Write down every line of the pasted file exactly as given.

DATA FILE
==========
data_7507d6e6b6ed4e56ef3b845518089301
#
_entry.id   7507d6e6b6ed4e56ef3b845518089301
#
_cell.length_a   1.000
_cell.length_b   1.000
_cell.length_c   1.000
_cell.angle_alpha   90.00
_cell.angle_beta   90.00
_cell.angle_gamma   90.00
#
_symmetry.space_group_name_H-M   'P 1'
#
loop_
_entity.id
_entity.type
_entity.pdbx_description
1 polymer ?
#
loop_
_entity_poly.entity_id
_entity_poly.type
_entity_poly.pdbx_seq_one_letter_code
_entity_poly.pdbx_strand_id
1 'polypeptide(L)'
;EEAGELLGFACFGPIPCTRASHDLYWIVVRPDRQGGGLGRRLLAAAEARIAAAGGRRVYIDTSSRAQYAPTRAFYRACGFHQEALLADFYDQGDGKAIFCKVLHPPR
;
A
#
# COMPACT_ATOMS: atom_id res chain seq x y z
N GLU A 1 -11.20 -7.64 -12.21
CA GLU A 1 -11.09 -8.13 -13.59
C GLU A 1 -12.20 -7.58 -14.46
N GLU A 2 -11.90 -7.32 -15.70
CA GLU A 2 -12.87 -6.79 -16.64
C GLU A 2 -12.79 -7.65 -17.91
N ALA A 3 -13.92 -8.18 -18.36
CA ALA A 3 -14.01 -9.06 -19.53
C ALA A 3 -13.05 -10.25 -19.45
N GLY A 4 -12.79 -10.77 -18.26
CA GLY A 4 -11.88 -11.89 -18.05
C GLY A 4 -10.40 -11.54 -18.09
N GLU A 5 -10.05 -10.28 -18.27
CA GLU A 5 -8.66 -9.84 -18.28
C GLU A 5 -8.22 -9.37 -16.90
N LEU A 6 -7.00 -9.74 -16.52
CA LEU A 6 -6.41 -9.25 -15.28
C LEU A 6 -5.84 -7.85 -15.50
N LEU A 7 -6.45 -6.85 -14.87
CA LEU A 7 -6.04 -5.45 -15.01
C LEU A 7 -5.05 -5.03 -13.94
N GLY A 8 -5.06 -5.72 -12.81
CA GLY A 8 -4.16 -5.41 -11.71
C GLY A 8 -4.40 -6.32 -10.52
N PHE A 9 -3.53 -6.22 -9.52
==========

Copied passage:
data_7507d6e6b6ed4e56ef3b845518089301
#
_entry.id   7507d6e6b6ed4e56ef3b845518089301
#
_cell.length_a   1.000
_cell.length_b   1.000
_cell.length_c   1.000
_cell.angle_alpha   90.00
_cell.angle_beta   90.00
_cell.angle_gamma   90.00
#
_symmetry.space_group_name_H-M   'P 1'
#
loop_
_entity.id
_entity.type
_entity.pdbx_description
1 polymer ?
#
loop_
_entity_poly.entity_id
_entity_poly.type
_entity_poly.pdbx_seq_one_letter_code
_entity_poly.pdbx_strand_id
1 'polypeptide(L)'
;EEAGELLGFACFGPIPCTRASHDLYWIVVRPDRQGGGLGRRLLAAAEARIAAAGGRRVYIDTSSRAQYAPTRAFYRACGFHQEALLADFYDQGDGKAIFCKVLHPPR
;
A
#
# COMPACT_ATOMS: atom_id res chain seq x y z
N GLU A 1 -11.20 -7.64 -12.21
CA GLU A 1 -11.09 -8.13 -13.59
C GLU A 1 -12.20 -7.58 -14.46
N GLU A 2 -11.90 -7.32 -15.70
CA GLU A 2 -12.87 -6.79 -16.64
C GLU A 2 -12.79 -7.65 -17.91
N ALA A 3 -13.92 -8.18 -18.36
CA ALA A 3 -14.01 -9.06 -19.53
C ALA A 3 -13.05 -10.25 -19.45
N GLY A 4 -12.79 -10.77 -18.26
CA GLY A 4 -11.88 -11.89 -18.05
C GLY A 4 -10.40 -11.54 -18.09
N GLU A 5 -10.05 -10.28 -18.27
CA GLU A 5 -8.66 -9.84 -18.28
C GLU A 5 -8.22 -9.37 -16.90
N LEU A 6 -7.00 -9.74 -16.52
CA LEU A 6 -6.41 -9.25 -15.28
C LEU A 6 -5.84 -7.85 -15.50
N LEU A 7 -6.45 -6.85 -14.87
CA LEU A 7 -6.04 -5.45 -15.01
C LEU A 7 -5.05 -5.03 -13.94
N GLY A 8 -5.06 -5.72 -12.81
CA GLY A 8 -4.16 -5.41 -11.71
C GLY A 8 -4.40 -6.32 -10.52
N PHE A 9 -3.53 -6.22 -9.52